Luckily, Canon recently announced the Canon 580 EX II, which is the virtually silent successor to the 580EX. It recycles faster, is smaller, and has better weather-sealing. It also adds a PC socket, which, according to Strobist, should make my life ever-so-slightly easier by not requiring any adapters for the Pocket Wizards that SportsShooter and Strobist are making me crave next.

I briefly had the 580EX (pre-II) by accident and already the 580EX II is feeling like a better piece of hardware. The build quality and hot shoe lock are much improved and I can't detect a hint of flash recycling noise.

I'm looking forward to giving it a test run, though there's definitely a lot more buttons to press now. As if I didn't have enough trouble getting dialed in, but I know I'm going to have fun with it.

Canon 580EX II

Branching out with a new lens

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crossposted from spare cycles

canon1635II.jpgThe newest lens in my small arsenal is the recently released Canon 16-35 f/2.8 II. Its bigger, badder, and more expensive than its predecessor. The Mark I was known for being a bit soft at the edge, so much so that some people have gone for the half-as-expensive 17-40 f/4 instead. The Mark II helps re-justify the 16-35's greater price tag. Of course, none of that really matters if you're shooting with a Canon 10/20/30D or Digital Rebel -- the 1.6x crop factor of those cameras cuts off all the fuzzy bits -- but lenses outlast the bodies they're attached to. One day I hope to have a full-frame camera for shooting architecture.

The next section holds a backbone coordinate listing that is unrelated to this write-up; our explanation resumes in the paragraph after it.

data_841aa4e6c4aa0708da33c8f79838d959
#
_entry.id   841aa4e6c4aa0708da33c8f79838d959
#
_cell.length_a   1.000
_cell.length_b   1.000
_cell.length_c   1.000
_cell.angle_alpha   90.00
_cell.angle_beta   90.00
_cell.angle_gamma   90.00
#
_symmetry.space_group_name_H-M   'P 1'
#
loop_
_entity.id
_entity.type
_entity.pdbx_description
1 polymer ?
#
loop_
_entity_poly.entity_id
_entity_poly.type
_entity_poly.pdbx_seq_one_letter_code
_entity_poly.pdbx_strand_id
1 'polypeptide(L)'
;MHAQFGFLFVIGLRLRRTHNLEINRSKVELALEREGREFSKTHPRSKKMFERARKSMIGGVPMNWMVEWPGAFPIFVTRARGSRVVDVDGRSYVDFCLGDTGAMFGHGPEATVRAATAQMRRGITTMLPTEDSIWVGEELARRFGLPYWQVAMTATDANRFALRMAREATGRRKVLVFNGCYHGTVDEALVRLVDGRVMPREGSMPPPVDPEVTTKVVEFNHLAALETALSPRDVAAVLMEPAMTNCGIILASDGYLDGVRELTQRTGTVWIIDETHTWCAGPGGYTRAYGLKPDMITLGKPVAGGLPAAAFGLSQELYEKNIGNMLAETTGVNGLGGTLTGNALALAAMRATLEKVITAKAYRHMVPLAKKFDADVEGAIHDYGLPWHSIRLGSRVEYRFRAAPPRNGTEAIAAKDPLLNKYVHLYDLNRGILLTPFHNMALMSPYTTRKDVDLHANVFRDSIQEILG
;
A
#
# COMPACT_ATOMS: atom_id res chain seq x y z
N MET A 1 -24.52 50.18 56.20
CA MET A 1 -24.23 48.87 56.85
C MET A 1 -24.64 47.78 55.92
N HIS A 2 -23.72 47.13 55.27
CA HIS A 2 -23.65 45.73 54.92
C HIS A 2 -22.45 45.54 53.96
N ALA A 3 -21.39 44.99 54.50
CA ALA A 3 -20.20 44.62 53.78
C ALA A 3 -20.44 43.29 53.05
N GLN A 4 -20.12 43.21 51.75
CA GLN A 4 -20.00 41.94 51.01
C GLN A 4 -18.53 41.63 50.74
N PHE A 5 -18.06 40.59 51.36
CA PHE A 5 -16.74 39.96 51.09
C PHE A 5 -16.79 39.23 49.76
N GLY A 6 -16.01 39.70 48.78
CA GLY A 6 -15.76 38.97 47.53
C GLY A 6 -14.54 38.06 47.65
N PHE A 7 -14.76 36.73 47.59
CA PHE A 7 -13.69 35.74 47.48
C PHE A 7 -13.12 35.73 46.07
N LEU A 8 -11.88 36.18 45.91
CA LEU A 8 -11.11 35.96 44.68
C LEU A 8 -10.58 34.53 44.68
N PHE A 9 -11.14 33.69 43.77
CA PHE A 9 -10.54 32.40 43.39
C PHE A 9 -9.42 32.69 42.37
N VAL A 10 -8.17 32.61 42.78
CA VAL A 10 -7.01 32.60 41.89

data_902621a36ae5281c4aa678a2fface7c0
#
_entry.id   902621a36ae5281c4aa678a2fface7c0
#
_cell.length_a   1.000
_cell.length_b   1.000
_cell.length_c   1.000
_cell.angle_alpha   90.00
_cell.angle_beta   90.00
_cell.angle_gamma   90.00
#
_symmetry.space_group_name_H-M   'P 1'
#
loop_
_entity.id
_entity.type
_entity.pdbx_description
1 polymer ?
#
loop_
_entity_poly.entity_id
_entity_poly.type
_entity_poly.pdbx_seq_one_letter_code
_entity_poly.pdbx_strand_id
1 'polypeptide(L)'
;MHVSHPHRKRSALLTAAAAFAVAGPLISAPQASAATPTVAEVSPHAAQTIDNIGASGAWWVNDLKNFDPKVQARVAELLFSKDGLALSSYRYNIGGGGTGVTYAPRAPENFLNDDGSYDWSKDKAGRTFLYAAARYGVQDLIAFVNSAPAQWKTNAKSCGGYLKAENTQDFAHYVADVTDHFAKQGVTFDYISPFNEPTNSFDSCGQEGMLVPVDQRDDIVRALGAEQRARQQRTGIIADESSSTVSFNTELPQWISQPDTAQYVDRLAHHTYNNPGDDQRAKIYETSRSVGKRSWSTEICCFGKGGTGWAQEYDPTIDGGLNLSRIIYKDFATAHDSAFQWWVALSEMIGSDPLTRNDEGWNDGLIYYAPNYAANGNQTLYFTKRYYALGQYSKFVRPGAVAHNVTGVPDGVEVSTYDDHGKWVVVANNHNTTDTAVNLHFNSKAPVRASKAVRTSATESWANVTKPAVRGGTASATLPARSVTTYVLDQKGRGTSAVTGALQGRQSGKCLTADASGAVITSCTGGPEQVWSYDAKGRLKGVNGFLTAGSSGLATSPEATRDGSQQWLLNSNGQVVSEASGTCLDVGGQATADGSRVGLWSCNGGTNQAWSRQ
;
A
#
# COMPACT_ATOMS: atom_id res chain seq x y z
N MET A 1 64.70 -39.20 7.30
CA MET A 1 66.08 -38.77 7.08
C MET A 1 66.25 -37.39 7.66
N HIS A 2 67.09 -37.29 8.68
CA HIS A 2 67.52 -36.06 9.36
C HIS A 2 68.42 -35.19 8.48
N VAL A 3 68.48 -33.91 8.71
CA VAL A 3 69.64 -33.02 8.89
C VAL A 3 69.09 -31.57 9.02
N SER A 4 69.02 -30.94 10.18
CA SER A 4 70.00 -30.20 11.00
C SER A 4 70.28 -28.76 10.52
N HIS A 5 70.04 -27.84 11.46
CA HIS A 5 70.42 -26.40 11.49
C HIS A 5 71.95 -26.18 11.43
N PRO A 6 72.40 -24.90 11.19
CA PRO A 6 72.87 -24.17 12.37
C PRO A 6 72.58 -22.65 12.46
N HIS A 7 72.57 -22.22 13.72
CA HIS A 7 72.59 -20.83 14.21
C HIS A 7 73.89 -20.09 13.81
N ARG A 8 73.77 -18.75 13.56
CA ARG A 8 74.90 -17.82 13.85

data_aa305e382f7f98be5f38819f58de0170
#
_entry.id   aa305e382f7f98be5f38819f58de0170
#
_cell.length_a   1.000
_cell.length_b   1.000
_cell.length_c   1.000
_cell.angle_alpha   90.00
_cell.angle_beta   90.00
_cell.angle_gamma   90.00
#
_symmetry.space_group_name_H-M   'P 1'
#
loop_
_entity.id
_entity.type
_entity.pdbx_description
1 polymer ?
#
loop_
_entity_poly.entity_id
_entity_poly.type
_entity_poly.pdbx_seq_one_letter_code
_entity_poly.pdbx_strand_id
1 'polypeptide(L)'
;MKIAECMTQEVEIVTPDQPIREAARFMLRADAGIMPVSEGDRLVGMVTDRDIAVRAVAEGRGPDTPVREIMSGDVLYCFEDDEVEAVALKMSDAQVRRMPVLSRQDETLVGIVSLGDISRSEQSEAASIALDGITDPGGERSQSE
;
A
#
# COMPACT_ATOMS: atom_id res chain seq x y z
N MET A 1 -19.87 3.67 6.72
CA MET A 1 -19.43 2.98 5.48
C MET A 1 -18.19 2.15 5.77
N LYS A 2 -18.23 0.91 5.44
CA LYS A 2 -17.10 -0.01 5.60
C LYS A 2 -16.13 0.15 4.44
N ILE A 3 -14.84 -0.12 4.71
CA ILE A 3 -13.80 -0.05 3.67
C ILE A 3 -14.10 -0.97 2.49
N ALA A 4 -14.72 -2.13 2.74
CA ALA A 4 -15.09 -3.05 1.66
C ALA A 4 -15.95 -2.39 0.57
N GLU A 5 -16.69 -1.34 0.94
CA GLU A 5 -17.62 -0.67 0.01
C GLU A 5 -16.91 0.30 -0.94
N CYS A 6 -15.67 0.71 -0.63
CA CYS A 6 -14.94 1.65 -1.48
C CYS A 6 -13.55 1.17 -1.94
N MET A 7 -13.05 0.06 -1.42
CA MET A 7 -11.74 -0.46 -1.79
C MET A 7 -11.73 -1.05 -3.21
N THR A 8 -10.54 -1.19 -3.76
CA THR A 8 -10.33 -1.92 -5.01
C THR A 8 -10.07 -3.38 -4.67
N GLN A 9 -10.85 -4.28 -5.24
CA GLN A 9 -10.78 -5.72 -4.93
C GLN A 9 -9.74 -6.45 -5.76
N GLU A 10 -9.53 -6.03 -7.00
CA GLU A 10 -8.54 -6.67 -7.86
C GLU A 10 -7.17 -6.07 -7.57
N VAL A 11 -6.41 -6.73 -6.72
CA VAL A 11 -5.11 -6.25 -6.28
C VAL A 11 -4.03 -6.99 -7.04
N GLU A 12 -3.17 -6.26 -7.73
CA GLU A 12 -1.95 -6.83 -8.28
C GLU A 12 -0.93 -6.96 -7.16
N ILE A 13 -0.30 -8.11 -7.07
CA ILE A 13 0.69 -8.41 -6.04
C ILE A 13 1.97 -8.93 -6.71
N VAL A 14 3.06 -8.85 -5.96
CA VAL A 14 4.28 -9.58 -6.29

I was in a bit of a rush to get this lens because I want to break it in at Sea Otter this weekend. The wideness will be more useful for MTB shots and will also help me get some nice panoramas of Laguna Seca. It will also be useful for road shots where I'm standing really close to the action.

Rather than recommend the same course of action to others, I'll list the pros and cons I debated in choosing this rather extravagant purchase.

Pros: * f/2.8 is fast and you'll need if you are planning on shooting in the woods or in bad weather * better edge sharpness than the Mark I, though not applicable for 1.6x crop cameras * 1.6mm wider than the 17-40mm f/4L on a 1.6x crop camera